Black Tish originally formed in 1988 in Brussels, Belgium as a sort of experimental/post metal fusion project that incorporated early industrial sound into their work before industrial was really a thing. Founder and scientist Bob Coecke used cutting edge sampling techniques for the time, a host of synth and sound loops and metal-style guitars to create a heavy rock/electronica fusion unlike anything heard before. Unfortunately it also wasn’t heard after for many years as well, as differing opinions and tastes within the band’s original line-up kept their first album, Throbbing Flip Out. Finally completed ten years after it began in 1998, Coecke’s move to Oxford in England to study physics meant the project was shelved once again.
Another 25 years takes us to now, and Throbbing Flip Out is finally out, along with a new sister album called Viral Apocalypse by Coeke with Bruce Warner on Bass and daughter Marieke Coecke on backing vocals. The desire for Coecke to continue the project seems to come from some pinnacle he’s reached both in his scientific work and his conception of his music. The original project in 1988 had a strong nod to musique concrète, a very early genre of electronic music and sound study which uses loops of sound to create beats, melodies and full songs rather than instruments. This obviously inspired Coecke as a scientist as well as an artist, and the sonic science of loops and sampling is present on both albums.
Now a well-known quantum physicist who works specifically on the new cutting edge discipline of quantum computing, Coecke has put together Viral Apocalypse with the same focus on looped sounds and acoustical work but there’s a definite modern edge to the new album. Coecke has said that Throbbing Flipping Out took influence from other industrial pioneers like Throbbing Gristle, Ministry and Butthole Surfers and it’s apparent in that album’s sound. Grungy, raw and using vintage loops while adding metal, the foundation was all there from the beginning. Viral Apocalypse, however, is updated with modern methods, software, drone and a buttload more guitars, it’s where fans would have expected Black Tish to be as they avolved over the years without the gap.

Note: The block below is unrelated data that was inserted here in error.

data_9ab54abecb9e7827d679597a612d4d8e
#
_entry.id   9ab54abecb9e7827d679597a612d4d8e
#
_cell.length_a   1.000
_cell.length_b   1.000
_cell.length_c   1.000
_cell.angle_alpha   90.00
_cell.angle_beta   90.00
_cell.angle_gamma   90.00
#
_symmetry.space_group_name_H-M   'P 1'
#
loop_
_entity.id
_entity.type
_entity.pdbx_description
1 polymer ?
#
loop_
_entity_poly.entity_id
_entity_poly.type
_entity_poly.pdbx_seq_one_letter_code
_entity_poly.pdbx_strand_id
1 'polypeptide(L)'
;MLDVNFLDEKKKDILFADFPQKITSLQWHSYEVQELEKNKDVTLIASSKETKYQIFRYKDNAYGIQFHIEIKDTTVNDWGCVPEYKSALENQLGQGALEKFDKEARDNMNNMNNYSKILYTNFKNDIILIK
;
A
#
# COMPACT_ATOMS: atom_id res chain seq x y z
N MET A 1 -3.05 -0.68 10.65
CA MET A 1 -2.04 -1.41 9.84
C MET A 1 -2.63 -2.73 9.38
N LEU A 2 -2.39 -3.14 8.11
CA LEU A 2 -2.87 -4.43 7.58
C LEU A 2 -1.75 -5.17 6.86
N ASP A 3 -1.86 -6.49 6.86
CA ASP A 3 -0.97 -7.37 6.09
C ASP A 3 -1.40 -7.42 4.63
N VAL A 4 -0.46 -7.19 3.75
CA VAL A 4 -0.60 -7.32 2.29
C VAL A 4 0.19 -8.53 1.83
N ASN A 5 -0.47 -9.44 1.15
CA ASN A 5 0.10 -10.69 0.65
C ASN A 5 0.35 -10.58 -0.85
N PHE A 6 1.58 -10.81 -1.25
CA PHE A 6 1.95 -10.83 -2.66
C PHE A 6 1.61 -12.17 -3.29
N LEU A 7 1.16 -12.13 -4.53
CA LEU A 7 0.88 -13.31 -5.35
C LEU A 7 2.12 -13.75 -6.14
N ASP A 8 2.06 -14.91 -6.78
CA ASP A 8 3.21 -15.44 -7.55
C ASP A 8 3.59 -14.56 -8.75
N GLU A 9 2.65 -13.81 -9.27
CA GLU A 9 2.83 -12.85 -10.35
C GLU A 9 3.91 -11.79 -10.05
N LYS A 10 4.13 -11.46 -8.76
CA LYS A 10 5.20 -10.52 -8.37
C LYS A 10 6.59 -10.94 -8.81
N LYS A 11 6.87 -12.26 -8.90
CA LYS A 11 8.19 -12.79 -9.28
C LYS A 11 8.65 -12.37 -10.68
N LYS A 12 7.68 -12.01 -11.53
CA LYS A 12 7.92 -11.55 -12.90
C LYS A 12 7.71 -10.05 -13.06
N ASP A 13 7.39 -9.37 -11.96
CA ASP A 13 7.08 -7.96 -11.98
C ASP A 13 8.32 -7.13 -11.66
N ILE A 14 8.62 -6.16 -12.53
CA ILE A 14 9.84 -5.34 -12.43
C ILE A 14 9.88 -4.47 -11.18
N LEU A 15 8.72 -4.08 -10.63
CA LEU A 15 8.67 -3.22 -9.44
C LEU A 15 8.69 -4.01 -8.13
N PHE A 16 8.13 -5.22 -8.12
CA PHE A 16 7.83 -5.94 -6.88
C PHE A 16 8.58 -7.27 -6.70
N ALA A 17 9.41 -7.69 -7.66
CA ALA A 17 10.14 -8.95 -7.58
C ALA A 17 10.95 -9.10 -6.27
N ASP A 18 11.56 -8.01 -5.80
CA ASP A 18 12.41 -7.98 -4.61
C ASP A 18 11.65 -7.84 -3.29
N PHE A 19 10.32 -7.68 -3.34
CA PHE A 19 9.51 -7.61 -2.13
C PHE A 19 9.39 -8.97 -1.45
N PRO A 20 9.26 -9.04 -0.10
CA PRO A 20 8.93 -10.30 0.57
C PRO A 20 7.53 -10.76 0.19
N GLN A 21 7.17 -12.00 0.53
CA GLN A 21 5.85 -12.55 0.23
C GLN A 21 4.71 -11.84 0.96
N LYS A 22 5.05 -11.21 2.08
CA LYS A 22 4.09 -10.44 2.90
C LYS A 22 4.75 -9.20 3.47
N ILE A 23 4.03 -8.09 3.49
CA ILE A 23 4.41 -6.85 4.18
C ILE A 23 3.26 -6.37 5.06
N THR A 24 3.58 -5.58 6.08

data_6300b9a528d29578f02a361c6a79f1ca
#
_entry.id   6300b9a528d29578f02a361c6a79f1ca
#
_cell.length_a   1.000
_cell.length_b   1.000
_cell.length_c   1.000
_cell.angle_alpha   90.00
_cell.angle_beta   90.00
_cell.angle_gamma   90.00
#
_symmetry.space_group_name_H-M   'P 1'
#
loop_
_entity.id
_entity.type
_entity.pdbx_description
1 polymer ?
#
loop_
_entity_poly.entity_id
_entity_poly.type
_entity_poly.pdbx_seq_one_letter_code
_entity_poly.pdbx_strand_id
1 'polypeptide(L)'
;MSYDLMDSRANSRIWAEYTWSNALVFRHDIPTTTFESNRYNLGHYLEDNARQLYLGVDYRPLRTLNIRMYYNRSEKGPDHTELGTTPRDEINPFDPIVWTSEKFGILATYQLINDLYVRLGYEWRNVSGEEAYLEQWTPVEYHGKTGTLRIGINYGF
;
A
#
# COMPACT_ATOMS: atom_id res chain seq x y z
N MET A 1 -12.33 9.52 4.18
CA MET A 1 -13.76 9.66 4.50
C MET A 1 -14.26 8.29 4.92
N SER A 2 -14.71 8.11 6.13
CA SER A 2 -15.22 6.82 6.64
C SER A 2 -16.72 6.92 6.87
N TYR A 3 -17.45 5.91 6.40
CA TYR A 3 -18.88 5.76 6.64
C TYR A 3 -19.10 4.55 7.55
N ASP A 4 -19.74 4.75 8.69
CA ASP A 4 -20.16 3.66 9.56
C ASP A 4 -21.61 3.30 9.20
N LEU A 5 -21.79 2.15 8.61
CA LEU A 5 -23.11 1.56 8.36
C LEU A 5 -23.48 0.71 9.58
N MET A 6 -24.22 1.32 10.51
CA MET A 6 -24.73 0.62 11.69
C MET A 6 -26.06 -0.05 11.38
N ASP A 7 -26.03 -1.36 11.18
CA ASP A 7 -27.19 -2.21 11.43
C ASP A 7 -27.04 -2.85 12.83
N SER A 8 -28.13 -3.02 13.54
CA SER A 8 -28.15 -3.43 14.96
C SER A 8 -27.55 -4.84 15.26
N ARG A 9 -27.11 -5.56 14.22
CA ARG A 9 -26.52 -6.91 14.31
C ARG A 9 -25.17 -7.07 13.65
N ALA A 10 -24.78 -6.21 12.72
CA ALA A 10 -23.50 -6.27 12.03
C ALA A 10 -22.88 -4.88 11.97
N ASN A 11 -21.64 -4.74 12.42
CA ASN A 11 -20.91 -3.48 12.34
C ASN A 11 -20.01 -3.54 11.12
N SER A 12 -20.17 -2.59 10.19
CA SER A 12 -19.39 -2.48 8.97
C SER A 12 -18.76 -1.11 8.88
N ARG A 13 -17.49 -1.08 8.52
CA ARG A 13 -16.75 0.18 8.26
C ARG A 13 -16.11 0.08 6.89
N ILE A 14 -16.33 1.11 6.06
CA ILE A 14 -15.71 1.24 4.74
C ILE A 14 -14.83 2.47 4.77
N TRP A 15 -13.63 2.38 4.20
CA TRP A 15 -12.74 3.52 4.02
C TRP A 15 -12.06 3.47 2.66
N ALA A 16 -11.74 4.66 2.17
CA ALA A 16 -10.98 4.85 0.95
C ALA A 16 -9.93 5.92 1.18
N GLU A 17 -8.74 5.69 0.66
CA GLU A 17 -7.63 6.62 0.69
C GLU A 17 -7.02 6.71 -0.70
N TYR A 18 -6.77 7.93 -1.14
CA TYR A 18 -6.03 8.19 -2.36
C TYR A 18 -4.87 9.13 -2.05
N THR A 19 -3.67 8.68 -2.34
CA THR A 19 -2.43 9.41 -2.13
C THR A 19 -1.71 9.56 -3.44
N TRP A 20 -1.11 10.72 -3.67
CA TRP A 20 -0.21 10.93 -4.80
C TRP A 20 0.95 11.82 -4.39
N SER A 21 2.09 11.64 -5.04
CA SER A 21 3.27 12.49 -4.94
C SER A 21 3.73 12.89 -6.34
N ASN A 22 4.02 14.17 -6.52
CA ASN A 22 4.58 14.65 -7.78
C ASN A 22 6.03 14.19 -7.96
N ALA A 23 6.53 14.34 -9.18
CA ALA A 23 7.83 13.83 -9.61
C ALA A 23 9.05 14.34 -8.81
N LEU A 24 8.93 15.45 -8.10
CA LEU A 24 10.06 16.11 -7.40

It’s clear that Coecke’s scientific interest in and macabre sense of sound composition has never left him through all these years, and now he’s able to use the tech advancements that may not have been available in the 80s and 90s to make a slicker version Black Tish that can now be defined as industrial post metal. Now working with even more innovative techniques up to and including making music on quantum computers for the next album (due out in about a year, not another 25), it seems Coecke and Black Tish are now more than ready to take their place on the cutting edge of industrial music.
Throbbing Flip Out and Viral Apocalypse are out now and available to stream on Spotify.